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Notice to Buyer to Perform

Buyers have become more reluctant about executing the terms of the contract – and the NBPs are back!

Here is the explanation on how they work:

Q. My buyer was sent an NBP on Wednesday. My question is does the NBP expire 48 hours from delivery/reception, or at 11:59:59 Thursday night?

A. The Notice to Buyer to Perform (“NBP”) provides for a two-day notice to performance (it is not calculated as forty-eight hours – there is a difference).  For example, if the NBP was issued on Wednesday, day one is Thursday, and the deadline for performance would be Friday at 11:59pm. The seller may issue a Cancellation of Contract (“CC”) at 12:01am Saturday.

Conversely, if the NBP was issued Thursday, then day one is Friday and day two would end at 11:59pm on Saturday BUT the last day for performance cannot land on a weekend or holiday.  In this example, the buyer would have until 11:59pm on Monday (assuming Monday does not land on a legal holiday)  to perform (except under the  the San Francisco Purchase Agreement).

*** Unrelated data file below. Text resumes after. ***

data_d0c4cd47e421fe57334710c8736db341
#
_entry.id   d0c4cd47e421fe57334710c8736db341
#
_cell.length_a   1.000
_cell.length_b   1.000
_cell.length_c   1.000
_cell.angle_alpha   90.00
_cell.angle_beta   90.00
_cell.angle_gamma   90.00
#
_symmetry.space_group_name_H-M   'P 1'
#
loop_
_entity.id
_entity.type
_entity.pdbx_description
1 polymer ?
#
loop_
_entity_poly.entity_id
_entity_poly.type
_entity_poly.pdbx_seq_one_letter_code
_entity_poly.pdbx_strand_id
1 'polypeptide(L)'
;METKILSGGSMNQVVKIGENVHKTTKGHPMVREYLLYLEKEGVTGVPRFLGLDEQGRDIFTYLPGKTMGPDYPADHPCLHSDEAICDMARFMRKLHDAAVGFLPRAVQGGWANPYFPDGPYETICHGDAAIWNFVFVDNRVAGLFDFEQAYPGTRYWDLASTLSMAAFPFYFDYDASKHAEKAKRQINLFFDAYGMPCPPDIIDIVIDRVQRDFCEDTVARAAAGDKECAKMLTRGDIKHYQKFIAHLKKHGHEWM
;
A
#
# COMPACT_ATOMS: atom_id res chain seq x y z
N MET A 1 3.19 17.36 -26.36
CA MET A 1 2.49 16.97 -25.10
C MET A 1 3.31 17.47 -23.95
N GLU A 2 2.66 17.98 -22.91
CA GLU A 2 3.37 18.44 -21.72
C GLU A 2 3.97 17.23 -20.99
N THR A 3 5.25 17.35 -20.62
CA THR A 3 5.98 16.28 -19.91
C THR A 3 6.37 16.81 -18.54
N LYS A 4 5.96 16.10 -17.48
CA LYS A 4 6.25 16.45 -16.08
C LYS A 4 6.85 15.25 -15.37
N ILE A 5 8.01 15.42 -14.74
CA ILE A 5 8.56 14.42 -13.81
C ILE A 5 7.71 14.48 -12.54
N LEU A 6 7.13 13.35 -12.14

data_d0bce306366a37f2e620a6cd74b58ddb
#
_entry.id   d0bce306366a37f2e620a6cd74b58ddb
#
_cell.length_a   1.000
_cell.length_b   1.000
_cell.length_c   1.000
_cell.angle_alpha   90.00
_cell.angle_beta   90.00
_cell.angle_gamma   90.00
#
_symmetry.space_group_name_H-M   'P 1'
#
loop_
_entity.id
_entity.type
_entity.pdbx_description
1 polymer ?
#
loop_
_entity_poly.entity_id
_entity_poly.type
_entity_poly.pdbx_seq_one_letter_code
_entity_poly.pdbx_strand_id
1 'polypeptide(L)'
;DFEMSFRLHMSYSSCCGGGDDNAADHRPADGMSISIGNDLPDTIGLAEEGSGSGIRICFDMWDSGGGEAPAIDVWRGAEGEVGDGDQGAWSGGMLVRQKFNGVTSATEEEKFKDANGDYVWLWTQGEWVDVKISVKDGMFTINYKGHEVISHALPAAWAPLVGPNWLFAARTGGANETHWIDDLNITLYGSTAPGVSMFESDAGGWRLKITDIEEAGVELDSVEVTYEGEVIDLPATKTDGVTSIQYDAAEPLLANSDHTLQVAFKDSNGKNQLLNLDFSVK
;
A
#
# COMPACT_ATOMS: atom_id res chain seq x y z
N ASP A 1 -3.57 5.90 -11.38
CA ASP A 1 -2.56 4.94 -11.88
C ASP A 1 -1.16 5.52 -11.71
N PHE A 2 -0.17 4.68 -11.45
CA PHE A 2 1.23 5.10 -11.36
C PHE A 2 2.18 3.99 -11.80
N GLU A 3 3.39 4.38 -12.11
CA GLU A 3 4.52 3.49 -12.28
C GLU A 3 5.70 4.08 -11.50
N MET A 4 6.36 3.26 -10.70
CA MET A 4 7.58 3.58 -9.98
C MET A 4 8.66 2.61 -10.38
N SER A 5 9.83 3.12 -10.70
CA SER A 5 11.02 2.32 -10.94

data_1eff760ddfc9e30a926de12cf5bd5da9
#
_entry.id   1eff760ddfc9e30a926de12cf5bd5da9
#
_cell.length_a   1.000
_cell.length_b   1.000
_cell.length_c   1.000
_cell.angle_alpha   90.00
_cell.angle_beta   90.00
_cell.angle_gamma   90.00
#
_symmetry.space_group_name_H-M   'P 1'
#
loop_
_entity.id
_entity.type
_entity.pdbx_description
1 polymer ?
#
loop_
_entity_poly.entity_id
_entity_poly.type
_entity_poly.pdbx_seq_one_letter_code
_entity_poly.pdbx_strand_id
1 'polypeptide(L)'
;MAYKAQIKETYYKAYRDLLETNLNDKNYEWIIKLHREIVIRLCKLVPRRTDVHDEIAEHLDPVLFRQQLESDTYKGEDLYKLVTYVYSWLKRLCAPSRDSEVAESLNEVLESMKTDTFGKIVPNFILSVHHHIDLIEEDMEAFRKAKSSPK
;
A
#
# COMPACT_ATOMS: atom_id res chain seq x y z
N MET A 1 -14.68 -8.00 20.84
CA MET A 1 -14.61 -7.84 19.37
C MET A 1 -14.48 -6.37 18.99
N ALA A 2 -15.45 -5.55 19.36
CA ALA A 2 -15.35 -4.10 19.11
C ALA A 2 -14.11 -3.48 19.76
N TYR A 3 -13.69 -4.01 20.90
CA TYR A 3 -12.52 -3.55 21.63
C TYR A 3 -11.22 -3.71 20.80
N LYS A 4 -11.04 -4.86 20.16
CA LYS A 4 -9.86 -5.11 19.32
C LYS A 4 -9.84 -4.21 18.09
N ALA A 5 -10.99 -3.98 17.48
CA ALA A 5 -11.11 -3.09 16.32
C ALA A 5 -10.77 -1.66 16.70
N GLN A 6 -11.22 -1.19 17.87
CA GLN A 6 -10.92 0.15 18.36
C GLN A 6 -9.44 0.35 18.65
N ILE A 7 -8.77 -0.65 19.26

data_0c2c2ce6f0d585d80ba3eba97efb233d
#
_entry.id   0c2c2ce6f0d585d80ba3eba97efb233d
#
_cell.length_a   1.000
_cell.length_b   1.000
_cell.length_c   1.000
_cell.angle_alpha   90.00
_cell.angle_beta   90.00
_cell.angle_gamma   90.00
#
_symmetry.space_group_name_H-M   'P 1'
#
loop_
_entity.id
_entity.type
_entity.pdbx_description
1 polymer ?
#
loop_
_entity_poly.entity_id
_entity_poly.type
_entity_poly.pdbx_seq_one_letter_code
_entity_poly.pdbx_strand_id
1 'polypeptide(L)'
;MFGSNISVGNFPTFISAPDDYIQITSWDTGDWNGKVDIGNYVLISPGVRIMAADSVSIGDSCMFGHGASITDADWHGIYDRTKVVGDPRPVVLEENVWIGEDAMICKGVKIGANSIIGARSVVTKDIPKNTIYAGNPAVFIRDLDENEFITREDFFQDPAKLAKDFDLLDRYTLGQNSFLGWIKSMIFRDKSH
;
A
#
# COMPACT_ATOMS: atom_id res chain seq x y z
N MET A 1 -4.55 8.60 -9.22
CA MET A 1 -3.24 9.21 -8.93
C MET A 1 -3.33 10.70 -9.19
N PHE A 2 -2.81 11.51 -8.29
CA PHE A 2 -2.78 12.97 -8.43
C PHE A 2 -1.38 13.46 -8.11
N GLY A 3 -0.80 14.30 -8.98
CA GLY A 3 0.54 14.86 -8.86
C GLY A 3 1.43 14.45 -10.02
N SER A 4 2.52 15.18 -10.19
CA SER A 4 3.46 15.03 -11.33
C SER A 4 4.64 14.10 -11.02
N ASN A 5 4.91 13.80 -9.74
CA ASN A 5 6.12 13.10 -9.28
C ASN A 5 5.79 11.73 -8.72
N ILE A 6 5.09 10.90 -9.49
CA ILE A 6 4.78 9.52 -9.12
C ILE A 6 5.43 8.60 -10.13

Remember the NBP can be issued no earlier than two days prior to the Scheduled Performance Day in order for the NBP to be served in accordance with the purchase agreement. If the NBP is served improperly it would have to be sent again thereby extending the timeline for performance.

Another Listing Strategy

When it comes to selling your home, there are a few strategies to consider – and the most important point is to select one, any one!

  • There is the old traditional PPP plan – Put it in the MLS, Put a sign in the yard, and Pray.